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Foals – What Went Down

on August 27, 2015, 12:01am

Since the release of 2013’s Holy Fire, Foals have been immersed in the creation of their fourth full-length, What Went Down. Holy Fire saw Foals become a band that could, and did, open for Metallica, gutting rock with sheer determination to spill its hidden funk and stoner rock innards. In an interview with NME, frontman Yannis Philippakis said the band aspired to up that intensity by capturing the madness of Van Gogh, a reference to the village they recorded in and its psychiatric ward that once held Van Gogh after he infamously cut off his ear. The words read of hollowed longing, like the wishes of someone who privately accepted they would never be achieved. The old demeanor of Philippakis — anxious eyes, worn skin, panicked movements — has been replaced in the last couple of years with the confidence of someone who pushed past contentment into happiness. Re-embracing his (and the rest of the band’s) earlier state of erratic energy proves too difficult on What Went Down; in place of mental immersion, they let pop take the reigns, numbing whatever pessimistic sneers they aimed to showcase.

The album captures film themes with the gaudy ease of American studios. Recorded with aspirations of madness (danger!) in a 19th-century mill in southern France (romance!) by the same producer behind Arctic Monkeys, HAIM, and Mumford and Sons (fame!), What Went Down packs nothing new. The 10-song effort is less of the primal, harrowing “album of extremes” it aspired to be. Instead, its a stale cinematic plot we watch for familiarity but struggle to recall later. “Birch Tree” barely distinguishes a chorus from verse. “Give It All” chases the rhythmic roves of Yeasayer with airy instrumentals, tacking bizarre keys on its closing measures in hopes that the song’s single distinctive moment might save the minutes of rambling before it. Foals as a whole wander aimlessly on “Night Swimmers”, stepping in line to a vague runway beat, singing to themselves without any audience in mind. There’s mood lighting to spare on What Went Down, but so many of their takes seem void of relateable characters, be it in lyrical form or a hook worth remembering.

When they do achieve their goal, Foals show no mercy. The album’s title track shreds through chaotic noise, stacking creepy guitar riffs with unprecedented volume. Philippakis sings with a mouth full of rabies, snarling through every manic line and bone-shattering shriek with a virulence that should be welcome on every track. “When I see a man/ I see a liar,” he mutters to himself before a mid-song crescendo, mirroring that troubled ideal they strive for as he repeats the line with increasing snark. For those wondering why Foals’ live performances receive unparalleled praise, this song captures that fanfare. Jack Bevan’s throttled drumming chases circles around the fangs of Jimmy Smith while he rips through his guitar. The harms of mental stress took Philippakis years to control, but he has enough sanity to slip back into that old black hole on “What Went Down” without letting it keep him in its grasp.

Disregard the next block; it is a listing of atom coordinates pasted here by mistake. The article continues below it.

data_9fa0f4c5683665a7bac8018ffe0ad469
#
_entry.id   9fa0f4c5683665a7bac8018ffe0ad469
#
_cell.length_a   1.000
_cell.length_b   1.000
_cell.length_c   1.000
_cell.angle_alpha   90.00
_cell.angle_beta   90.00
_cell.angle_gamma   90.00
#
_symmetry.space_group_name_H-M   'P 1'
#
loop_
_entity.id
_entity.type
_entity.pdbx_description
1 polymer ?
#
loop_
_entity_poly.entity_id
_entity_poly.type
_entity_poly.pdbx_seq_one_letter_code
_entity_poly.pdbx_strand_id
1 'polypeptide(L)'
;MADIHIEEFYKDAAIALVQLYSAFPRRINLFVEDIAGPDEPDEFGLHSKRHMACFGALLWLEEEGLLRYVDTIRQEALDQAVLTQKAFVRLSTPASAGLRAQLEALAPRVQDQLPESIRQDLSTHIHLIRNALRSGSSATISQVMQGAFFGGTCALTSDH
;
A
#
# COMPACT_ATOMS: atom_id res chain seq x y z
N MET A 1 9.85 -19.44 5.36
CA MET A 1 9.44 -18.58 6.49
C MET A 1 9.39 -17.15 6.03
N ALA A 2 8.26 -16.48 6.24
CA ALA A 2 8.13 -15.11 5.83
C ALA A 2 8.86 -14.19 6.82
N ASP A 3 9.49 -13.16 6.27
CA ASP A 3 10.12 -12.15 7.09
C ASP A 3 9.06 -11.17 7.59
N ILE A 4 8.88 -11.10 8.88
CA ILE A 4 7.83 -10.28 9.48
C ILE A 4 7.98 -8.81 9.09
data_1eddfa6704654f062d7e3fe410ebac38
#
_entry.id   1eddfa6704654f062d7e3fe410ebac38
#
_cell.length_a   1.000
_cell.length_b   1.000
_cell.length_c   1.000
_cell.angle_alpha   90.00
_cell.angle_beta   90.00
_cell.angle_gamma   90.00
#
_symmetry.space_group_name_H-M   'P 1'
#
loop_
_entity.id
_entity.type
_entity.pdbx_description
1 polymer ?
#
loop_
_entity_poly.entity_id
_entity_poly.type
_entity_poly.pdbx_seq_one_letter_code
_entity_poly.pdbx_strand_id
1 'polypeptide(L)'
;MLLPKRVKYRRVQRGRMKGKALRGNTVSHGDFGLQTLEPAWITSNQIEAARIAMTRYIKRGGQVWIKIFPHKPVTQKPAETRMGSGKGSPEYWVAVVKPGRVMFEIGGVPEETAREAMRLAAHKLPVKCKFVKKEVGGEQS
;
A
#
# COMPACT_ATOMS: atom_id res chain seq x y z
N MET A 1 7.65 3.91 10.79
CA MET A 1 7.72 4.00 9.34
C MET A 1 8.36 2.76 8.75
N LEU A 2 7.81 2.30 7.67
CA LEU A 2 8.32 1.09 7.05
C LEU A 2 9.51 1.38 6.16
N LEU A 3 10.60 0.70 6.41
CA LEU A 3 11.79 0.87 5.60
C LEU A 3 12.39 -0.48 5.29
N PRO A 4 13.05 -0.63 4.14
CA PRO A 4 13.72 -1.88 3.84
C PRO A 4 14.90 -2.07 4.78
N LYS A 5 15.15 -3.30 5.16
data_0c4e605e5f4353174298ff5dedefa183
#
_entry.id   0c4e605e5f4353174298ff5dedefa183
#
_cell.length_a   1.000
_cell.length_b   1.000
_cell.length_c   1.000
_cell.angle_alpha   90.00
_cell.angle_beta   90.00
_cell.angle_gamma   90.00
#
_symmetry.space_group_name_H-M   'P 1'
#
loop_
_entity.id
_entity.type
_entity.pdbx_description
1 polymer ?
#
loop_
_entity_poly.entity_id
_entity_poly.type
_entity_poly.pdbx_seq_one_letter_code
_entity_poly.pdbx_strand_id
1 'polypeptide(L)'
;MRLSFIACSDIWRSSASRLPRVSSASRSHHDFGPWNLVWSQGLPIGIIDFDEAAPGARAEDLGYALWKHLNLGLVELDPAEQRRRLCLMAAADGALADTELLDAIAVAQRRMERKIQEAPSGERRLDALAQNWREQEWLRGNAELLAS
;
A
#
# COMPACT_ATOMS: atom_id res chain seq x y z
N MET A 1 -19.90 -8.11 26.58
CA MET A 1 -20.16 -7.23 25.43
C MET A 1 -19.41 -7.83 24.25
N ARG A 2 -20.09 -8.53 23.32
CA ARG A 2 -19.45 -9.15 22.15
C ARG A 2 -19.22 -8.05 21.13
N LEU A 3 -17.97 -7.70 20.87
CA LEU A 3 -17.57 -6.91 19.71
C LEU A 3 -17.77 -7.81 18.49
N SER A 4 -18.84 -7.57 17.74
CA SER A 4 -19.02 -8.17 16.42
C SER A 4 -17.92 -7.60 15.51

Philippakis left the days of Antidotes’ crazy vocal jumps, but he gets to mimic that hectic era on more than just the title track. Like its trippy music video, “Mountain at My Gates” lets each member tread their own path in a memorable, uplifting, visceral bellow with underlying hunger. “Snake Oil” pumps thick bass between Philippakis’s drunken lines, slithering around the guitars with cynicism and cacophonous weight. When Foals funnel fury properly, they use their pop production for phenomenally grandiose peaks and valleys, a feat What Went Down highlights too infrequently.

Songs like “Albatross” pump alternative pop with anxious drumming — glossing melodic bravado with keyboard parts akin to the paint smatterings of an art graduate: unapologetic, educated, yet aloof. Most, however, play as a sigh, observing the romanticized frenzy of their past selves while packaging it in pop production that constricts. They meshed pop with math rock on Antidotes and pop with groove on Holy Fire, but here it’s pop with pill-sized glamour, albeit dark, that unfortunately resonates like a collection of songs so overworked they lost their initial inspiration, improvisation, and, most clearly, spirit. Rhythm builds and synth waves become the norm no matter how brusque Philippakis’ voice scratches. Taking a large musical step forward was the right move for Foals to make; smoothing the album out repeatedly until it becomes flat wasn’t.

Essential tracks: “What Went Down”, “Mountain At My Gates”

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